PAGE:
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When school lets out, all bets are off. It’s a carefree, magical time of year made for letting loose — sometimes too loose.
“Irregular sleep, meals and activity schedules, plus more screen time, can all combine to create the perfect environment for kids to gain excessive weight,” says Jessica Hildebrandt, MS, RD, a registered dietitian with Children’s Hospital Colorado’s Lifestyle Medicine Program. “We see it every year.”
About one in every four kids in Colorado is overweight or obese. While summer weight gain can happen to any kid, overweight and obese kids are both more susceptible to it and at higher risk of health problems resulting from it.
Fortunately, says Hildebrandt, there are lots of ways to keep kids active and healthy all summer:
Kids tend to go to bed later during the summer. That can lead to less sleep, and when they don’t get enough, it can affect their hormone balance, energy level and even their appetite. Set bedtimes and wake-up times close to what they are during the school year — and stick to them.
When consistent meal schedules go out the window, kids tend to “graze” all day — often on junk food — taking in significantly more calories than they would from meals. As much as possible, set meal and snack times and permit kids to eat only during those times.
Kids often hit the junk food when parents are at work or unable to closely supervise. Plan ahead: instead of keeping chips, cookies, sugary drinks and other high-calorie, low-nutrition foods in the house, stock healthy alternatives like low-sugar yogurt, low-fat cheese, hummus, fruits and vegetables.
When kids are sitting in front of a screen, they aren’t active, so set limits. The general guideline is no more than two hours per day. Many devices come with controls parents can use to block or limit kids’ access, and if parents can’t be there to supervise, they can always disable or take the devices with them. Want to explore what screen time limits might work for your family? The American Academy of Pediatrics offers a helpful family media plan tool.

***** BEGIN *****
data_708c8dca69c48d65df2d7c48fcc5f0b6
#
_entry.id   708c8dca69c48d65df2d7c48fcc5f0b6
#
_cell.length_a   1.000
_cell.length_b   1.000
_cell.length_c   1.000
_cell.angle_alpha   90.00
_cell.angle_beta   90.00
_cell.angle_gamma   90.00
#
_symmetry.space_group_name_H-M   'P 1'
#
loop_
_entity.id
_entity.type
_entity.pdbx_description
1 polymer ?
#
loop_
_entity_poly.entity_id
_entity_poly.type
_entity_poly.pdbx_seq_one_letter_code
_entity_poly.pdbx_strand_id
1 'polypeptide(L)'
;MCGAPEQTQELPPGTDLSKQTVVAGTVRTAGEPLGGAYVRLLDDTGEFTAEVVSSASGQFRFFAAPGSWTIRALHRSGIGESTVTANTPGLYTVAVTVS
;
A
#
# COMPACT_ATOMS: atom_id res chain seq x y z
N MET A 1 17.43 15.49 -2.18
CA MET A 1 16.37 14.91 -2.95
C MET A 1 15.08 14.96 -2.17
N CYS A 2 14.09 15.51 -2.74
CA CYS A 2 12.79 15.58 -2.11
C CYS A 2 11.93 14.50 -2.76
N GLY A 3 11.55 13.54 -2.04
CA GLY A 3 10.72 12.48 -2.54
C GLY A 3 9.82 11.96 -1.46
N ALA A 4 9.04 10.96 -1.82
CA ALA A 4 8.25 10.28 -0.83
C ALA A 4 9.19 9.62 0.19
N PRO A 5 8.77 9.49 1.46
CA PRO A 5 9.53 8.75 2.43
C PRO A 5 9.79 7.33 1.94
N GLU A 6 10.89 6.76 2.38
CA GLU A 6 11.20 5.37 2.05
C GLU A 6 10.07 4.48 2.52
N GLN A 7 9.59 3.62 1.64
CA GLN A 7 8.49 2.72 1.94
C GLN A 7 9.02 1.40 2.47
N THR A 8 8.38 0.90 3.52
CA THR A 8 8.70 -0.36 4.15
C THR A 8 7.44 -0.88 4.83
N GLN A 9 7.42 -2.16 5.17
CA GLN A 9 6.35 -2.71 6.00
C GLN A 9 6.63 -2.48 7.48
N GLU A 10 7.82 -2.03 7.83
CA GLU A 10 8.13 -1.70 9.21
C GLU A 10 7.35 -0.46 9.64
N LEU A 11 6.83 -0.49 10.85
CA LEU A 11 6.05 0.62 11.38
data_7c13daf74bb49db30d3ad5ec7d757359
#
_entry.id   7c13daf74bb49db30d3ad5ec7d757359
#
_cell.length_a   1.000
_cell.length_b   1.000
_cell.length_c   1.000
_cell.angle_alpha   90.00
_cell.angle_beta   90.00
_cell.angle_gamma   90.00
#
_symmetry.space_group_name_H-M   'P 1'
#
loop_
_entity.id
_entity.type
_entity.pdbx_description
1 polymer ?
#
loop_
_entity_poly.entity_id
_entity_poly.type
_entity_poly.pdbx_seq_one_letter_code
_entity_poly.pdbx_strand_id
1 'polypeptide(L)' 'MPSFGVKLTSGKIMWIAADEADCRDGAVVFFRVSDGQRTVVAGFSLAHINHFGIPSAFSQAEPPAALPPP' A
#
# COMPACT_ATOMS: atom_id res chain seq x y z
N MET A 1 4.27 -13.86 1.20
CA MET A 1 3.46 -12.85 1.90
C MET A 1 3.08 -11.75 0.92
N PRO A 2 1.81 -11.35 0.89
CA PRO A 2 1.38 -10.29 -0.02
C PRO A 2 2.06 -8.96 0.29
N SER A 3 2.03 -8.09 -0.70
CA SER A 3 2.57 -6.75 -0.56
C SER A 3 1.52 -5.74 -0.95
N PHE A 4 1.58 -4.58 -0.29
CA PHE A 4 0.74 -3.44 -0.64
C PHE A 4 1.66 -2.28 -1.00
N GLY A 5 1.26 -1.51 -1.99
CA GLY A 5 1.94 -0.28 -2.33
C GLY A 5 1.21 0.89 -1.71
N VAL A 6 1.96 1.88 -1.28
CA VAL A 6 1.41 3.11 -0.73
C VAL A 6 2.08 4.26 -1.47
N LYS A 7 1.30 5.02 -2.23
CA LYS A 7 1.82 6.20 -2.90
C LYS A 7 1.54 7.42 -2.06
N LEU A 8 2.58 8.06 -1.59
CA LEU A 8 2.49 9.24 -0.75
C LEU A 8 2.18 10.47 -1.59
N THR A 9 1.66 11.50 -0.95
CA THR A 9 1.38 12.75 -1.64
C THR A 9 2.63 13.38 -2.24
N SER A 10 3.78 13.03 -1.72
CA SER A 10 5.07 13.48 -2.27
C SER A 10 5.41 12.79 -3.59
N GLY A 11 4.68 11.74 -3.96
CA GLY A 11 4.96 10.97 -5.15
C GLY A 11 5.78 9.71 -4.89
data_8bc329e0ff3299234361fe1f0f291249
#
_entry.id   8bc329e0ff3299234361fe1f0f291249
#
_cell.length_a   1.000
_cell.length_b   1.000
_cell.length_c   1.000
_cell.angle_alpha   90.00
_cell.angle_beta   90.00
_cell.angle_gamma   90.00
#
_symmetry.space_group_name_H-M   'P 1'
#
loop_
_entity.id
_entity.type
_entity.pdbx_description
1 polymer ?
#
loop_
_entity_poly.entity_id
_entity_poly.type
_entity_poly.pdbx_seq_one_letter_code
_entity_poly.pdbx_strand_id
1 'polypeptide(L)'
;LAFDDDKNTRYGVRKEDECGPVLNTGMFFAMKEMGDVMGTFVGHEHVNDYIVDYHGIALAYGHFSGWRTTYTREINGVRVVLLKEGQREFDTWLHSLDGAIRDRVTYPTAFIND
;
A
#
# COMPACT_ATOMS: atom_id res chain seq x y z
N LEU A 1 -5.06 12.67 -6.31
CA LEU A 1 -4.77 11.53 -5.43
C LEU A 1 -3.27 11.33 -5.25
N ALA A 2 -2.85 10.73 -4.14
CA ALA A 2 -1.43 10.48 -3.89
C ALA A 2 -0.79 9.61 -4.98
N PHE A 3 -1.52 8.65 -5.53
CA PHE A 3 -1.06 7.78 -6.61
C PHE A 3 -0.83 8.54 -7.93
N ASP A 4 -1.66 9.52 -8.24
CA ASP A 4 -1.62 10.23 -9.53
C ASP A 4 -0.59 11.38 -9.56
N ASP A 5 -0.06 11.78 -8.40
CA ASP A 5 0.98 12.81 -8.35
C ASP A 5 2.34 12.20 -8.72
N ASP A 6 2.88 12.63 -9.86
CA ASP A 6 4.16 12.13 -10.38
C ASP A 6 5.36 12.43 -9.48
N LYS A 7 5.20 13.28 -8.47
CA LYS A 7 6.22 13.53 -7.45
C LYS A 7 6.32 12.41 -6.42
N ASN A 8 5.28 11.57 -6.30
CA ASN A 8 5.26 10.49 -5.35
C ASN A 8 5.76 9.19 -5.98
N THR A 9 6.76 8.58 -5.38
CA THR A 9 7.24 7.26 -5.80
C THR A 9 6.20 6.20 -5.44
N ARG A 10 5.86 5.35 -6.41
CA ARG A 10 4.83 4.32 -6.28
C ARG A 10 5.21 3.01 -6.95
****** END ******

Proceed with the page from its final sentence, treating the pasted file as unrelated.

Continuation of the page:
Lots of rec centers in Denver and the metro area offer kids memberships, activities and classes for free or at significantly reduced cost (see “resources” below). Sign them up for something that interests them — anything they can do outside the house that structures their day. Bonus: the walk there counts as activity, too.
For families who live in areas where kids have a harder time getting out, there are games like Twister, scavenger hunts or even just kicking a ball around.
Household tasks like sweeping, vacuuming, laundry, dishes, changing sheets and general cleaning offer kids a great way not only to learn how to contribute to the family, but to burn energy while they’re at it.
For parents who don’t get the same change in schedule as their kids during the summer, it can be tough to make sure kids are eating right and staying active. The following resources may help: